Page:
Although they donít tolerate competition that well, irises can be planted happily among other plants, providing that you respect some fairly obviously rules.
One advantage is that their flowering, being earlier than most perennials, fills a useful gap in the border.
- Bearded irises love sun; they should therefore be planted with other like-minded perennials.
- It is better to avoid neighbouring plants that are too invasive (e.g. ground-cover perennials).
- It is a good idea to bear in mind the pH of the soil: it is not possible to plant them alongside acid-loving plants like heather, azaleas or rhododendrons. However Japanese irises, as well as Sibirica irises do accept this type of soil.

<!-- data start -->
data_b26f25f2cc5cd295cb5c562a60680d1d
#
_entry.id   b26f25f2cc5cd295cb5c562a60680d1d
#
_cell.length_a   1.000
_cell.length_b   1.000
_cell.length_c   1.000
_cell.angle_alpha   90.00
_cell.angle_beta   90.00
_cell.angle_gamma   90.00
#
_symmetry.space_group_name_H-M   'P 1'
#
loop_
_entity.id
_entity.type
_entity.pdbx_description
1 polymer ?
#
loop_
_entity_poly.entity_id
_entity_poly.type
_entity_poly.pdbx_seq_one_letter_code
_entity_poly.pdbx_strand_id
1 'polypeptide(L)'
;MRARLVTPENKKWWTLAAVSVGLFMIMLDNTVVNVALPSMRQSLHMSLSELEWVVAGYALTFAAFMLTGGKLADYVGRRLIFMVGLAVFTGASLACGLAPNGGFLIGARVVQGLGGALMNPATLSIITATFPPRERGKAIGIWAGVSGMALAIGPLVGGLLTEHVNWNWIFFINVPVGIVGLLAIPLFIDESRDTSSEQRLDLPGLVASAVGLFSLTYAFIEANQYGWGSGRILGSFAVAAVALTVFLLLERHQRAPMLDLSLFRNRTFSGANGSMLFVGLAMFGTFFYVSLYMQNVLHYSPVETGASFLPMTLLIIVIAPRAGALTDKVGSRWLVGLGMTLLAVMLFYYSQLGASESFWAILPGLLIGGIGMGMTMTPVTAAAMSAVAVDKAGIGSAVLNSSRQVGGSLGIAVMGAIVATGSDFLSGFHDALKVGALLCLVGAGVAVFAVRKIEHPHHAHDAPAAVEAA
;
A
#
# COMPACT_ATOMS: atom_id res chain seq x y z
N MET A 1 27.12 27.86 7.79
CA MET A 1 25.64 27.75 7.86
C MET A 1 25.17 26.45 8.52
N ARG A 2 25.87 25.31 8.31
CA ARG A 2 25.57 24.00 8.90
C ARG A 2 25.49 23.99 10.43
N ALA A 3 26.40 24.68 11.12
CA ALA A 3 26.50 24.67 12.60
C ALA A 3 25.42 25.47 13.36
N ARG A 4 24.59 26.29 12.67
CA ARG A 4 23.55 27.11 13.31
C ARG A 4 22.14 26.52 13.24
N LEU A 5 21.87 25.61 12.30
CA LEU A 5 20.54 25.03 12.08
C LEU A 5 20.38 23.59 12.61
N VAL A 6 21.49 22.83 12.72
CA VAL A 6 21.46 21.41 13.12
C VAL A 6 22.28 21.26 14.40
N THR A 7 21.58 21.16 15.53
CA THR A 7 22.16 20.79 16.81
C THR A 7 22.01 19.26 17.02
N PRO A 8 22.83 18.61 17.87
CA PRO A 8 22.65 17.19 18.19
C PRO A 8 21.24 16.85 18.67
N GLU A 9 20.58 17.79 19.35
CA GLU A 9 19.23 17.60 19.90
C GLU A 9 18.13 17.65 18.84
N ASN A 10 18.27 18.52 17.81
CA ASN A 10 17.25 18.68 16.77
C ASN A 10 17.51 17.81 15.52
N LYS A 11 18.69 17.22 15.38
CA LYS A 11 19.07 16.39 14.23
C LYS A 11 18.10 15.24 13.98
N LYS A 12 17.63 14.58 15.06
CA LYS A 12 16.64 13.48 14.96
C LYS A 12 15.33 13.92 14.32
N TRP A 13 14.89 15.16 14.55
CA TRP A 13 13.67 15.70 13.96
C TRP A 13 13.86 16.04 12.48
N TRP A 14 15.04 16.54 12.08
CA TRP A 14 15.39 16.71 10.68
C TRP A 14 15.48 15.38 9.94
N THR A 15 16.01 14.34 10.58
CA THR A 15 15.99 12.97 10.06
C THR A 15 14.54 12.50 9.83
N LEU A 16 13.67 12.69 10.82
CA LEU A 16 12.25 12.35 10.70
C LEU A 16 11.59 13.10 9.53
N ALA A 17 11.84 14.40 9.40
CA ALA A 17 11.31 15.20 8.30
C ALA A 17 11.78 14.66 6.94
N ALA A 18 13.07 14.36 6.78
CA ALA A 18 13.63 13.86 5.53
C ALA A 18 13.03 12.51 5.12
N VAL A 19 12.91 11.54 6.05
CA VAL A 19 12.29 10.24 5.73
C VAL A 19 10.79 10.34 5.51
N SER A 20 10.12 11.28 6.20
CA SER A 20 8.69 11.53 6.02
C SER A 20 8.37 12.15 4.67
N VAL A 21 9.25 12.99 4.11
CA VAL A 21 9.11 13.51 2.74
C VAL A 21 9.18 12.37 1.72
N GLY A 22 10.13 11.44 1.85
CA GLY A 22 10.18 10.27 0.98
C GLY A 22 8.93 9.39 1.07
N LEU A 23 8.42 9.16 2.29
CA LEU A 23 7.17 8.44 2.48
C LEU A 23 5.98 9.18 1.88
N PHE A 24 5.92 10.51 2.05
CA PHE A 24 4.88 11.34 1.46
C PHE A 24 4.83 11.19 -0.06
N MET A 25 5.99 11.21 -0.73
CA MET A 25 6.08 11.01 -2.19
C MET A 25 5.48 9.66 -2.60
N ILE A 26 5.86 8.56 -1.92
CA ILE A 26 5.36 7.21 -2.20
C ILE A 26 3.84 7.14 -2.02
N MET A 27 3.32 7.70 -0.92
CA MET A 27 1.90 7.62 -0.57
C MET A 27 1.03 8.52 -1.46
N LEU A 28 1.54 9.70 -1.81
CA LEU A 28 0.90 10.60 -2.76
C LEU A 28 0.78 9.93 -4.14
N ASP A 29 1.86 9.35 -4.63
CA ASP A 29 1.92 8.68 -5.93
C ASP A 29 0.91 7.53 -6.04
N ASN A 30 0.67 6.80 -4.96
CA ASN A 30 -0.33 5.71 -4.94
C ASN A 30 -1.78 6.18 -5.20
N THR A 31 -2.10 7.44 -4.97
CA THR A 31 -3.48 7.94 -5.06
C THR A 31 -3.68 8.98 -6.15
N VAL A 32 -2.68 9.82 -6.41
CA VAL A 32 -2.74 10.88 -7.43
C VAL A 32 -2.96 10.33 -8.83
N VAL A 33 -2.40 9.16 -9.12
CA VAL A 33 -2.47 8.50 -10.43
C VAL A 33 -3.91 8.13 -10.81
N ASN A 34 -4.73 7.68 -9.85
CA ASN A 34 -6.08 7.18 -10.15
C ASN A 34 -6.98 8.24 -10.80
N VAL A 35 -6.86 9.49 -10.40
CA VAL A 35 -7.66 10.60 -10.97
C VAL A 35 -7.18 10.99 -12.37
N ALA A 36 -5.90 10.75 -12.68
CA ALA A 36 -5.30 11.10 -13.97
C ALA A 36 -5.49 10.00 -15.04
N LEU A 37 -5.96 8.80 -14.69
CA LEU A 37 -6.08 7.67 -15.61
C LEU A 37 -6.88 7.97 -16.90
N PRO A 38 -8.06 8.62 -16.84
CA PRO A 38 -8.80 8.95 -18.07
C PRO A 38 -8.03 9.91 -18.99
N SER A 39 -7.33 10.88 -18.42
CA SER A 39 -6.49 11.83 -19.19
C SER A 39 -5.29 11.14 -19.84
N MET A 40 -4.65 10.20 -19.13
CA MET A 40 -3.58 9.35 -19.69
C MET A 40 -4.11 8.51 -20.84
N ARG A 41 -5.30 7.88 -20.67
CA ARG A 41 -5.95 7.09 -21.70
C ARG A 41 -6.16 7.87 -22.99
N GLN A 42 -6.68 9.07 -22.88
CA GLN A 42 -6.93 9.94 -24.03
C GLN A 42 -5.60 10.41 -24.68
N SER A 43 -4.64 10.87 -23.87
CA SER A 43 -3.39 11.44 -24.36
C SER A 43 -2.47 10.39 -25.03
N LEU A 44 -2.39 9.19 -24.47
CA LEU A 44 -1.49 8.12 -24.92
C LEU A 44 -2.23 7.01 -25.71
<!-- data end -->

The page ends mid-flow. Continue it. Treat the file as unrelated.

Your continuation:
Below are three groups of plants that go well with bearded irises, presented by height. This list is obviously not exhaustive.
Short plants to grow with standard dwarf or miniature dwarf iris (5 to 30cm)
- Geranium (numerous varieties, e.g. dalmaticum and helveticum)
- Geum rivale
- Phlox subulata
- Saxifraga (numerous varieties)
Medium height plants with intermediate iris
- Aster amellus (numerous varieties)
- Euphorbia (polychroma, seguieriana nicianna, Ö)
- Salvia nemorosa (numerous varieties)
Tall plants with tall bearded iris or Sibirica iris
Althaea rosea (hollyhocks)
- Delphinium pacific
- Phlox paniculata
- Salvia (azurea, glutinos, argentea)
The genus Iris also includes many water-loving species which grow well in very wet or even boggy conditions. These include laevigata, pseudacorus, virginica, versicolor and sibirica iris.
However, given regular watering every 10 days or so, these irises can also grow perfectly happily in a mixed border. Their delicate vertical foliage, very disease-resistant, adds an excellent decorative effect to your plantings. It is also possible to combine them with tall plants like hemerocallis, or bushy ones like peonies.